Jesse Moss and Amanda McBaine's Sundance prizewinner watches as idealistic teens buy into the zero-sum cruelty of modern American politics
BOYS STATE (Jesse Moss, Amanda McBaine). 109 minutes. Now streaming on Apple TV+. Rating: NNNN
The Apple documentary Boys State shows us how the ideals of American politics are broken beyond repair. I’m not sure that was Jesse Moss and Amanda McBaine’s intent when they started production, but it’s absolutely where they’ve ended up. Maybe it was inevitable. And maybe it’s not just about America. Maybe this is where we’re all headed.
Moss and McBaine’s doc – which won Sundance’s grand jury prize in January – takes its title from an annual program, sponsored by the American Legion, intended to expose teenagers of a given state to the concepts of democracy and self-governance. Bill Clinton and Cory Booker took part when they were kids; so did Dick Cheney and Rush Limbaugh.
So every year, the Legion selects about a thousand teenagers, arbitrarily divides them into “Nationalists” and “Federalists” and pits them against one another in a series of games, debates and elections. (There’s a parallel Girls State program as well, but the two are kept entirely separate.)
In 2017, a group of Texas boys floated a motion that the state should secede from the union. It might have been a prank, but it passed, and so Moss and McBaine – married filmmakers whose body of work includes 2014’s powerful, compassionate The Overnighters – marshalled a team to cover the 2018 edition.
What they captured looks awfully familiar, especially in a week that saw Barack Obama call out Donald Trump’s inability to rise to the COVID crisis: some kids believe in the American experiment and work to convince others to join their efforts to make it accessible to all, while others just go for personal attacks and procedural loopholes to win the day, unconcerned with the bigger picture or the actual goals of government.
It makes for a gripping documentary, with subjects on both sides with whom viewers can identify, but you can also say that about footage of a snake eating a mouse.
From the hundreds of faces, Moss and McBaine eventually zero on a quartet of leads: Robert MacDougall, a jockish white kid with a retro haircut who looks like he’s arrived fresh off the set of Richard Linklater’s Dazed And Confused (or Everybody Wants Some!!), Steven Garza, the progressive son of Mexican immigrants; Rene Otero, a Black kid with a rigorous moral sense and withering timing, and Ben Feinstein, an aspiring intelligence operative who lost both his legs and the use of his right arm to bacterial meningitis at the age of two and has completely internalized the party’s message of autonomy and self-reliance. (He says he’s a big Reagan guy, but I got the sense he’d really love Alexander Haig.)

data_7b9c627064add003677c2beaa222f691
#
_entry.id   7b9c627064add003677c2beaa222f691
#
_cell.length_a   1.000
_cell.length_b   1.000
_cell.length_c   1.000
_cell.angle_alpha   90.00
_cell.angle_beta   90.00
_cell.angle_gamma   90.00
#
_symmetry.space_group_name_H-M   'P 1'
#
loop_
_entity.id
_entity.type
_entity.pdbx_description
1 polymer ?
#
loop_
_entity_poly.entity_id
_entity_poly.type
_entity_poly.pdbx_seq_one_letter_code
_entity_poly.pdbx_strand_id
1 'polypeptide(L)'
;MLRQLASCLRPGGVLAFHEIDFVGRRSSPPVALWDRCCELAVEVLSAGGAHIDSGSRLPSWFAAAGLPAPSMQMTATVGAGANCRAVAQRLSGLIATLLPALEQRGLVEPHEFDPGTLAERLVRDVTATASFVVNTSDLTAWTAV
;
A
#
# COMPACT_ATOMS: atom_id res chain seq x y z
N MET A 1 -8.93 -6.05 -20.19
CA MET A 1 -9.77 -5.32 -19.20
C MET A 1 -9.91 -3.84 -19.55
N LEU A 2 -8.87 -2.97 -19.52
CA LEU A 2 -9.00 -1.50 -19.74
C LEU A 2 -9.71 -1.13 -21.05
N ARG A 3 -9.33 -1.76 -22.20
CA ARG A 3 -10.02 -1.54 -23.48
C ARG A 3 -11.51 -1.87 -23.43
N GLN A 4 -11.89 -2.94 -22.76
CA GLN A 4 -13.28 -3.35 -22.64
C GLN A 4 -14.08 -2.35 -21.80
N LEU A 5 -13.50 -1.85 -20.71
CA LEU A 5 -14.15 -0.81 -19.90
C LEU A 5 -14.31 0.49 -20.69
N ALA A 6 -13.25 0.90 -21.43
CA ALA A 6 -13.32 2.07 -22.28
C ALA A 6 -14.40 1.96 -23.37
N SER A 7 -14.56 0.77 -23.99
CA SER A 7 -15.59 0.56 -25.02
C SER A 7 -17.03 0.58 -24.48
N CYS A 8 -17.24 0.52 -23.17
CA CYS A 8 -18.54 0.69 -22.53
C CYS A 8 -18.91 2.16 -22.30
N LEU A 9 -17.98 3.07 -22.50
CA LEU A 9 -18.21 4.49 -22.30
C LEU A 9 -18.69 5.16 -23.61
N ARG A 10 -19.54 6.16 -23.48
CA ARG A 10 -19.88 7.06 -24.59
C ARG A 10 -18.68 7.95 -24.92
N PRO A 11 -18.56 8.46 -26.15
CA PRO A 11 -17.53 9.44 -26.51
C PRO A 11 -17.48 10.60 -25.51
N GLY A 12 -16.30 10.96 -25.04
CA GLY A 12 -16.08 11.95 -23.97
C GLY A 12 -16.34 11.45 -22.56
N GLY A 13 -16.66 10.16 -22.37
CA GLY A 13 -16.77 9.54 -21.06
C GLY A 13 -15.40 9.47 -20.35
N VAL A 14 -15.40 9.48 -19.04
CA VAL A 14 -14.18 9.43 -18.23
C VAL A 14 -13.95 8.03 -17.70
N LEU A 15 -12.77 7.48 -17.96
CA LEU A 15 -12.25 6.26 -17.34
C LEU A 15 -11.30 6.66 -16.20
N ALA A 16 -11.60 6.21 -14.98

There’s beauty in watching one kid’s genuine epiphany when he loses a race to someone more deserving and more committed, and realizes they’re both better for it; there’s horror in watching another cheerfully explain that although he sees himself as pro-choice, he’ll happily adopt a pro-life stance if it brings him more support.
That moment, along with several others, is a reminder that although the Boys State program was created in 1935, it doesn’t seem to have been updated since then, expecting the participants to carry themselves like statesmen and respect each other above all else. It’s not really a concept that flies in today’s zero-sum America, where lying, cruelty and pandering are tickets to succeeding bigly.
Early on, we see a classroom of kids being read an excerpt from Neil Postman’s Amusing Ourselves To Death; by the end of the documentary, I was hoping someone might expose them to Kurt Vonnegut’s Mother Night, and its chilling reminder that we are who we pretend to be.
Moss and McBaine’s cameras roll as idealism and mendacity collide, over and over again, challenging the idealists and delighting their rivals, who just want to keep the argument going. The question is which group will learn more from the experience, and what they’ll do with it. I refer you back to my opening paragraph.